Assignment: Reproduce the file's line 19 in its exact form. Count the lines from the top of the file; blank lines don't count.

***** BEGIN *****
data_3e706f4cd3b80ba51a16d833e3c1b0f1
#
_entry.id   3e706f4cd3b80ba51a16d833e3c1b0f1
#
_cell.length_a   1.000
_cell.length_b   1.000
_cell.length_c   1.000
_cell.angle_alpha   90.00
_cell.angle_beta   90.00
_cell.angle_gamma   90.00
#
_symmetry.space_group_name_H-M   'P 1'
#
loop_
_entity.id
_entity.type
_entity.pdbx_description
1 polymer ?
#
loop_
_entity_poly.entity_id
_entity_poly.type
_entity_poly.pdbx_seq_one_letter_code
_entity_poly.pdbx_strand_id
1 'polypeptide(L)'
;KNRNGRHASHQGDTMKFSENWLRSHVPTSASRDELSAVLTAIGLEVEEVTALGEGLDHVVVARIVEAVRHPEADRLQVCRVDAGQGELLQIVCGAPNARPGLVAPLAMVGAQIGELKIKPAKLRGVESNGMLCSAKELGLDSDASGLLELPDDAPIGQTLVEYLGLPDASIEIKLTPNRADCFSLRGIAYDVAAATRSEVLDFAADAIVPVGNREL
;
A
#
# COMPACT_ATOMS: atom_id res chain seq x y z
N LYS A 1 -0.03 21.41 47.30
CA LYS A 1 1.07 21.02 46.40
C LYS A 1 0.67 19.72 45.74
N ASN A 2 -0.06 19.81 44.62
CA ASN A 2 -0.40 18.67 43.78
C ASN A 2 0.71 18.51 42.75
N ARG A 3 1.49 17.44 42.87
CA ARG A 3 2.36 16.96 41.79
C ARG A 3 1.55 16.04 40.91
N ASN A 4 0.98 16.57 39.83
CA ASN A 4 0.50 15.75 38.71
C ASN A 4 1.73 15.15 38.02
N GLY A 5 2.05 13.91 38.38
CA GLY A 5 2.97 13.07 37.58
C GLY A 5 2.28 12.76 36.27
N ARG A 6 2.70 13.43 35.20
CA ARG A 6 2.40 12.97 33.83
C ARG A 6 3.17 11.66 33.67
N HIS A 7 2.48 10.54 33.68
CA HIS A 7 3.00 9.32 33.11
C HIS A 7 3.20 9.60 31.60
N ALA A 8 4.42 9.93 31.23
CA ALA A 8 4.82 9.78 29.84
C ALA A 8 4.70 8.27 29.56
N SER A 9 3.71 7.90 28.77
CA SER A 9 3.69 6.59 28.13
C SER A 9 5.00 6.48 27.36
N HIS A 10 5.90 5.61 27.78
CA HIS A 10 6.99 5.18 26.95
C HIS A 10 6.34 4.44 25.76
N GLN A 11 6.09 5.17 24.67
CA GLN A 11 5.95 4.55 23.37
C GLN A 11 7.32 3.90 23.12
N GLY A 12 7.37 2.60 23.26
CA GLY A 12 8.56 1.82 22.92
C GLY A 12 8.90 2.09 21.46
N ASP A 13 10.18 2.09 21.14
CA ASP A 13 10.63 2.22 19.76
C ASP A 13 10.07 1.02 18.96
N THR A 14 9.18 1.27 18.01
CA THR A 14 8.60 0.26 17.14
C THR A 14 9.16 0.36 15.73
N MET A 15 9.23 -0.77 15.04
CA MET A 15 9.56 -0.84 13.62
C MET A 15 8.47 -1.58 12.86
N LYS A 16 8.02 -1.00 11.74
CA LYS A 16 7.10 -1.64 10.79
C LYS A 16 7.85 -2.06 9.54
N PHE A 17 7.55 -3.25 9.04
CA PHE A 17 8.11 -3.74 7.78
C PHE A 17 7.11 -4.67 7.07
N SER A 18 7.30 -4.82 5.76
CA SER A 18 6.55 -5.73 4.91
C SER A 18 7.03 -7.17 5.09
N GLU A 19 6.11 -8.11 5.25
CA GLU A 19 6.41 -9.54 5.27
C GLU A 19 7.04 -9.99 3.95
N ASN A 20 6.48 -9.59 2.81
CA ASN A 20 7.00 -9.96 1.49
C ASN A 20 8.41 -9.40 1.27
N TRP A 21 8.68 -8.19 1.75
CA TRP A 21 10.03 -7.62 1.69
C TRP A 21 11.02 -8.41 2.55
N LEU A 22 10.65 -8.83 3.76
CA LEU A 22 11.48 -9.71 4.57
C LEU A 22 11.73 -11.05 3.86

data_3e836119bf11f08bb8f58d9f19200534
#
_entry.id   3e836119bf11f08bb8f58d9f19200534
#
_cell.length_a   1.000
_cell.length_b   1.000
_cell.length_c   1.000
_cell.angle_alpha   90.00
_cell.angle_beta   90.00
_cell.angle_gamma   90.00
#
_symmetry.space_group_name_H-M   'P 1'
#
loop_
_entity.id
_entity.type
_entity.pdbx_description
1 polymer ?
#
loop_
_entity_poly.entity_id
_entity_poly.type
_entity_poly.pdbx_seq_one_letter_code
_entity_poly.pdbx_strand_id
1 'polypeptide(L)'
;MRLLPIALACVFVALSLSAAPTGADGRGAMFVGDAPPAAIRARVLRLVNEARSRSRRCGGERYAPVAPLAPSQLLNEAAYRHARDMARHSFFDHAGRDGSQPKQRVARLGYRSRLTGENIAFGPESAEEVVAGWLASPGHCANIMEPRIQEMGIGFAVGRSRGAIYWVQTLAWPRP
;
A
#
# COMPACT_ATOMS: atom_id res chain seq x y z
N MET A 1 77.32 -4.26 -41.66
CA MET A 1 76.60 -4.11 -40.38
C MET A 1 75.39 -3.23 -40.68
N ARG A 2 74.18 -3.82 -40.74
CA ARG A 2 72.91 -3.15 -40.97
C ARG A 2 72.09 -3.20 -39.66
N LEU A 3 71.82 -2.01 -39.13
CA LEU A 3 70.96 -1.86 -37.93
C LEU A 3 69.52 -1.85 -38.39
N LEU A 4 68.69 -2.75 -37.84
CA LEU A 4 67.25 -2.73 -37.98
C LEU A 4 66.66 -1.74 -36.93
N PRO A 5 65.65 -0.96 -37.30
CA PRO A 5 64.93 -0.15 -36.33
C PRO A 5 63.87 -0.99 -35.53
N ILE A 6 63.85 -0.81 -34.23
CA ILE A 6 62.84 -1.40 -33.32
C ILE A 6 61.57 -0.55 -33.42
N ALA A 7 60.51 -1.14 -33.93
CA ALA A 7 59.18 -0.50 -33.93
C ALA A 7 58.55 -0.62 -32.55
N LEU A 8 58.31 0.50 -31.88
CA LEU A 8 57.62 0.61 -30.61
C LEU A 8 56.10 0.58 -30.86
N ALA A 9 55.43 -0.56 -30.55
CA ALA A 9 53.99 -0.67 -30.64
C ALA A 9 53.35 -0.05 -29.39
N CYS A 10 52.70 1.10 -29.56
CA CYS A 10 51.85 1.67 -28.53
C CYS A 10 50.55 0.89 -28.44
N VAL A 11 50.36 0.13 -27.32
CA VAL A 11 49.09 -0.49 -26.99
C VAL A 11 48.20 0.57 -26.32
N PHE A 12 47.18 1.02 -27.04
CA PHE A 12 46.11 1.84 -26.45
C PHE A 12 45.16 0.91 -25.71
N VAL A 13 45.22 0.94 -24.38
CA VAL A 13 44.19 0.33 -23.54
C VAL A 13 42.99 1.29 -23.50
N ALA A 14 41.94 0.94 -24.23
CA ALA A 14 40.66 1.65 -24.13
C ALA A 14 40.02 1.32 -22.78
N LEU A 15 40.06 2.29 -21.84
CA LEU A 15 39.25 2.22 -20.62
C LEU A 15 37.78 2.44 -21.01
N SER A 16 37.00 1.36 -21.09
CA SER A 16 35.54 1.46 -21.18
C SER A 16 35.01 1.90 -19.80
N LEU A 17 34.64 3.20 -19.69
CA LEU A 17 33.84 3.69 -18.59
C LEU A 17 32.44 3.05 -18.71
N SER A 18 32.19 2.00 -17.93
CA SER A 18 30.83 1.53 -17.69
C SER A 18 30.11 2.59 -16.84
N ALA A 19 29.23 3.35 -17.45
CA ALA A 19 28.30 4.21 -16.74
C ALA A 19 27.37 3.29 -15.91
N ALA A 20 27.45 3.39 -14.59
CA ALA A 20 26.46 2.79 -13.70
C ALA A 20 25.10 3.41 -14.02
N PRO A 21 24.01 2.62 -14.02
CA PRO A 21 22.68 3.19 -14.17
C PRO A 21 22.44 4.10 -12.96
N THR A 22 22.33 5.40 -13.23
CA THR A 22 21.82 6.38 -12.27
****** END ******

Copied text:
#